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Title: Cognition and the development of fear
Authors: Grixti, Joe
Keywords: Fear in children
Fear -- Psychological aspects
Cognition in children
Issue Date: 1983
Publisher: University of Malta. Faculty of Education
Citation: Grixti, J. (1983). Cognition and the development of fear. Education, 1(3), 2-6.
Abstract: It is significant that most sources of childhood and later fears identified by various investigators can be broadly categorized in terms of a general tendency to fear the very strange, especially when it is closely associated with the familiar, and that a key factor influencing whether or not an object or situation will arouse fear is the amount of control which is felt in its relation. The prospect of pain, for instance, which according to G. Stanley Hall' "puts to life the question of its very survival or extinction, complete or partial", was reported by C.W. Valentine to have produced surprisingly little fear in the children he tested as long as if was roused in circumstances under the child's own control, in an expected form, and in a familiar situation. It is, of course, the type of control supplied by our knowledge and expectations about our surroundings (Sartre's "hodological map" or the mental construction of reality created in the course of an individual's numerous experiences with his milieu which is at the base of Piaget's assimilation- accommodation model of the cognitive system) which is challenged or removed when we are faced with the very strange or the uncanny. For the human infant, as with many animals, strangeness elicits alarm: sudden noise, loss of support, jerky movements, quick changes of luminescence, and objects that rapidly expand or advance will cause an infant to show signs of distress. But what constitutes "strangeness" and the methods of coping with it will also change with the child's developing awareness and understanding of its environment.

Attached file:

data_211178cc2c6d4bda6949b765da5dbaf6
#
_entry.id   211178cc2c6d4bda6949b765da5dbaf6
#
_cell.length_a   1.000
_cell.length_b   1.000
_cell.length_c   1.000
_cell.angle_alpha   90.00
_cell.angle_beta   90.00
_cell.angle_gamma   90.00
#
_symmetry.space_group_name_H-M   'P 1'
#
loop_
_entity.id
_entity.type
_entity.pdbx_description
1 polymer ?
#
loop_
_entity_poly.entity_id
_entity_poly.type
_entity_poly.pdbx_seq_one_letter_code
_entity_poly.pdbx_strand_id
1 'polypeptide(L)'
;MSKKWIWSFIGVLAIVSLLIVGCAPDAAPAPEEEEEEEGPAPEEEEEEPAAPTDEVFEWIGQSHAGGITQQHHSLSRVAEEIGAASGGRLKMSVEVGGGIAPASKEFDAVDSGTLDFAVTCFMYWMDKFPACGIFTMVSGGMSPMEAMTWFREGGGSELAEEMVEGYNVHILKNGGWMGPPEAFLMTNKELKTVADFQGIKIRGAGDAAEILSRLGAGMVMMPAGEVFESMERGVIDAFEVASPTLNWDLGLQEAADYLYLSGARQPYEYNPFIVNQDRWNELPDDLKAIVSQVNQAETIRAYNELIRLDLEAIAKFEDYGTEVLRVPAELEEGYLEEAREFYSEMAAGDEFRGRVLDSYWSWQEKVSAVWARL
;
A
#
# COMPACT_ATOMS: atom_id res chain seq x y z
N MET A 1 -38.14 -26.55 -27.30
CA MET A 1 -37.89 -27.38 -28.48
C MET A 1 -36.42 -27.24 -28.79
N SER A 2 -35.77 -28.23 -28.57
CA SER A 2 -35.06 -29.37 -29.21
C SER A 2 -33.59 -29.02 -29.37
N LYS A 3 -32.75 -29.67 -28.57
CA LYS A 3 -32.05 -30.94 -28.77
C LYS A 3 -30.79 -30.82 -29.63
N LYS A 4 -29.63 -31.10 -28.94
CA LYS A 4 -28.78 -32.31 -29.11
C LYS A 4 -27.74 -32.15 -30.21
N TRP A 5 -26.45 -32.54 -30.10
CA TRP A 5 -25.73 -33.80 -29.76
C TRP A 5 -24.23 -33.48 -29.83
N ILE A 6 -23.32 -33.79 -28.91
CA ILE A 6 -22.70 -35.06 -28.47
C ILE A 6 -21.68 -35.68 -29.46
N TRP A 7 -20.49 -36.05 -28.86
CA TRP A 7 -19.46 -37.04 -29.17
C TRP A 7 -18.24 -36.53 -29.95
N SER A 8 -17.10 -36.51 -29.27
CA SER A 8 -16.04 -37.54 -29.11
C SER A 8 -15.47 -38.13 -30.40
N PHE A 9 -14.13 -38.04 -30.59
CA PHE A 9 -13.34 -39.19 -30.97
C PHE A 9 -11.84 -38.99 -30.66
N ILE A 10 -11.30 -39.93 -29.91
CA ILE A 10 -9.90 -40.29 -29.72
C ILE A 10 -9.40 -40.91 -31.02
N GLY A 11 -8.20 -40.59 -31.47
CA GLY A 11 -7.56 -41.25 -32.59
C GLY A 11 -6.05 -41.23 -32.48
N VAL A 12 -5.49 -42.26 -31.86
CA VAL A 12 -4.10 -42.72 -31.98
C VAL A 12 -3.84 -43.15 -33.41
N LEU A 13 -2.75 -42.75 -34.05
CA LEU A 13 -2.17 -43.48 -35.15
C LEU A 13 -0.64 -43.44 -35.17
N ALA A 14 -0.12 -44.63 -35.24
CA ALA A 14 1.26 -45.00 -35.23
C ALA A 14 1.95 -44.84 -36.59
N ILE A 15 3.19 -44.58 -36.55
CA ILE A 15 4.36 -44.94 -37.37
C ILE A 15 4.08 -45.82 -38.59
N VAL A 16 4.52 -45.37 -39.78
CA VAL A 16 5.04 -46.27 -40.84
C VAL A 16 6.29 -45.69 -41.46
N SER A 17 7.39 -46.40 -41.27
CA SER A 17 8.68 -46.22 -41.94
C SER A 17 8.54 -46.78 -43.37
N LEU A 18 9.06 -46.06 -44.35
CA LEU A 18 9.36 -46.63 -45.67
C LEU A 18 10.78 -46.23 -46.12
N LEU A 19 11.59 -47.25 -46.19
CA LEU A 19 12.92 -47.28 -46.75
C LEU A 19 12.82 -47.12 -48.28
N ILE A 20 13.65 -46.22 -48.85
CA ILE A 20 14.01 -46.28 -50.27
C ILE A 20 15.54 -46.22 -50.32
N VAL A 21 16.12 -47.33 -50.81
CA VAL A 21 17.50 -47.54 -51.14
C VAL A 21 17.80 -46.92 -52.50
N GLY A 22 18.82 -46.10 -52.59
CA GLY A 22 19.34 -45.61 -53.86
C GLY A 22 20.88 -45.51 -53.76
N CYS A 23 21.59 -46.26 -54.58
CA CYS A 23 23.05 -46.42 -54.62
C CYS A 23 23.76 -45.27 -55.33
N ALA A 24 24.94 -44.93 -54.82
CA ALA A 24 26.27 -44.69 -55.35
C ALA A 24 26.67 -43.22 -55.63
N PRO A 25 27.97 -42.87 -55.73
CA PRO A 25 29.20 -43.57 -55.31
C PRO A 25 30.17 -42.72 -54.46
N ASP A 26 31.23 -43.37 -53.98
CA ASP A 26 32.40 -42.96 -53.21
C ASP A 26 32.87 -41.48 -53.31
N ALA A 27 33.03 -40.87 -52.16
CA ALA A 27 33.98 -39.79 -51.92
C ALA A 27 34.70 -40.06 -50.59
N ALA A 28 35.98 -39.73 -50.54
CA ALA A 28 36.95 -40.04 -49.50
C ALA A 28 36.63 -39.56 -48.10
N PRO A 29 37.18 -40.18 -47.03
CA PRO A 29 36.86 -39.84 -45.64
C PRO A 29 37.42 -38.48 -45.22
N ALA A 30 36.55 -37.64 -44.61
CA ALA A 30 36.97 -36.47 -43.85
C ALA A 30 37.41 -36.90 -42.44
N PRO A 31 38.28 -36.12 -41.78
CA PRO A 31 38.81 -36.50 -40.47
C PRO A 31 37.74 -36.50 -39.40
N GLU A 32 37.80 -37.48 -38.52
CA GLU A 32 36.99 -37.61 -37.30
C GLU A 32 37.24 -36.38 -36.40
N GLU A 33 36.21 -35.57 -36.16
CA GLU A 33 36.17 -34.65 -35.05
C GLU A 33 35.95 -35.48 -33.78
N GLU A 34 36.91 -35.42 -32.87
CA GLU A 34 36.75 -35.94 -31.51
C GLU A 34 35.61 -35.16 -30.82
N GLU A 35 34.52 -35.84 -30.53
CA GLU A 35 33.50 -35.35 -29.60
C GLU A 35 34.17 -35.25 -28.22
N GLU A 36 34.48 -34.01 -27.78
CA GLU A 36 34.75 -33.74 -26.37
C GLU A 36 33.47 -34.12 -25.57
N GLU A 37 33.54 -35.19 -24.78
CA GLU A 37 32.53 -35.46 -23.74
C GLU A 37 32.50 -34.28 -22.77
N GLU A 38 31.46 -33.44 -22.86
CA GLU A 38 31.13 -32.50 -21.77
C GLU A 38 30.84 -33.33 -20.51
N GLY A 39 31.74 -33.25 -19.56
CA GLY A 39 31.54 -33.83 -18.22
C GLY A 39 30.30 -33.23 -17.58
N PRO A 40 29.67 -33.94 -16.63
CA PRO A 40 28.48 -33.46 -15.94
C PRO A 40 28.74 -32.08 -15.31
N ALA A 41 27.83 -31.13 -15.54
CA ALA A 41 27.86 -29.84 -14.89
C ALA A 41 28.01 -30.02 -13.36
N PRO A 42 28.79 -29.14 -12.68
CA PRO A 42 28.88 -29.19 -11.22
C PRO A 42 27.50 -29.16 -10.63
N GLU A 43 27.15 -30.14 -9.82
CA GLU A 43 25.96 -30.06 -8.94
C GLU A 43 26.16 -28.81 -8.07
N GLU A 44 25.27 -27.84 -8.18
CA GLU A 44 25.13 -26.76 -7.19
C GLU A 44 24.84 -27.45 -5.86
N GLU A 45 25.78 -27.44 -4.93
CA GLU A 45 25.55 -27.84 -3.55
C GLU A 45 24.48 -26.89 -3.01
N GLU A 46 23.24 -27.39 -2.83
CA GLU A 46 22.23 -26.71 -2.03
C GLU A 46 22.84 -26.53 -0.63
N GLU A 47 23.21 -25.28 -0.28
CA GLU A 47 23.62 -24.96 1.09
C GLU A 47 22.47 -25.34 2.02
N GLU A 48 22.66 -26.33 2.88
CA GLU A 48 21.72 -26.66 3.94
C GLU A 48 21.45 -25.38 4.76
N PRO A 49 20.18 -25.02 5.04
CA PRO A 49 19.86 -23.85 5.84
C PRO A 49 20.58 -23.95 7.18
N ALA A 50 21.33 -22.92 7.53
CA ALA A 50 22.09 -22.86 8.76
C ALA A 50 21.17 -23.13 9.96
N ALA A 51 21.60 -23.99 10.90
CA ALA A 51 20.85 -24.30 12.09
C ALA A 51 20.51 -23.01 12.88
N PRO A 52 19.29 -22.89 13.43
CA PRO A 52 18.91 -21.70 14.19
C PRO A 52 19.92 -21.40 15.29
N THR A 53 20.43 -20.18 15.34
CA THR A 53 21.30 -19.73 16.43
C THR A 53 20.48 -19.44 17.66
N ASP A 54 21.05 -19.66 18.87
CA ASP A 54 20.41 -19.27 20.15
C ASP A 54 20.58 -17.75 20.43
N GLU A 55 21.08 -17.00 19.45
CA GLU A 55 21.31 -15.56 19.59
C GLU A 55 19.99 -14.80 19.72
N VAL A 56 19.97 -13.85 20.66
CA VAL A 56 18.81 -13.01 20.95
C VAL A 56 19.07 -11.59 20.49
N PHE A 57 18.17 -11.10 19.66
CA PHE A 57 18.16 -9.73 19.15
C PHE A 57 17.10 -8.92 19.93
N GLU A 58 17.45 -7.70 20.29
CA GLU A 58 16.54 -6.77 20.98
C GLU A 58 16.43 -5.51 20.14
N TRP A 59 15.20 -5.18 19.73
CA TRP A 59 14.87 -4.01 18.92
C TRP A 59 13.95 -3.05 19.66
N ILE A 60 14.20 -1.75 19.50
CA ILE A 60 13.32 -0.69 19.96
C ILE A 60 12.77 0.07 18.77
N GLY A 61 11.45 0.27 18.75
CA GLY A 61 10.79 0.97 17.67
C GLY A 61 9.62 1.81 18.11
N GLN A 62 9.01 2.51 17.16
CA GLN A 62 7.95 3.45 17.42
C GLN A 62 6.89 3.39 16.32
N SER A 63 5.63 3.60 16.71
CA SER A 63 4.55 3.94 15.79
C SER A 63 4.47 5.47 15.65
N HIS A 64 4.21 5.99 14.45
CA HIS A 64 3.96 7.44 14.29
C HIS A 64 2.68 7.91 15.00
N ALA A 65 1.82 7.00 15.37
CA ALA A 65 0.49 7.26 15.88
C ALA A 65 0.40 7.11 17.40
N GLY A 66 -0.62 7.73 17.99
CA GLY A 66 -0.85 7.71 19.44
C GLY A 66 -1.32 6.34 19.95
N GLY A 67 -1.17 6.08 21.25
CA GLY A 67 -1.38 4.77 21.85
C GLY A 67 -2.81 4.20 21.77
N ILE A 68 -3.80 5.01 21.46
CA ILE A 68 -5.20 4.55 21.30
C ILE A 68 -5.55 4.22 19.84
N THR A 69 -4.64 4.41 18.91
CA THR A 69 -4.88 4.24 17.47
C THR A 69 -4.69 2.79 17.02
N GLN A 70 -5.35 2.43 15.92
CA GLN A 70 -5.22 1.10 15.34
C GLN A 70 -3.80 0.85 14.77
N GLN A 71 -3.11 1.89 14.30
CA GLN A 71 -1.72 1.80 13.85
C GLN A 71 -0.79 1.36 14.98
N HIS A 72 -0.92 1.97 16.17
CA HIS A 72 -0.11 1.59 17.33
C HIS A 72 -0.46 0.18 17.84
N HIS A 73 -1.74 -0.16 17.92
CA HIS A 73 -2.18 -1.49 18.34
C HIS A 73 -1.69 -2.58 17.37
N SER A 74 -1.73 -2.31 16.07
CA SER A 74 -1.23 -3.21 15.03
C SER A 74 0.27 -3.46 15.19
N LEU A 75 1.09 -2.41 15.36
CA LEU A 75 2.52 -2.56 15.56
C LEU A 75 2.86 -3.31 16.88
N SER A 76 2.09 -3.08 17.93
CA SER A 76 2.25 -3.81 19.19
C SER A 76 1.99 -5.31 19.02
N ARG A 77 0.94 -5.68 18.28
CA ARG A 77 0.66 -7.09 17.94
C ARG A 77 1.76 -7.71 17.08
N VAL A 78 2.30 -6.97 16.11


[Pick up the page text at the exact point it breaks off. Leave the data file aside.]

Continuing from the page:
Appears in Collections:Education, vol. 1, no. 3
Education, vol. 1, no. 3

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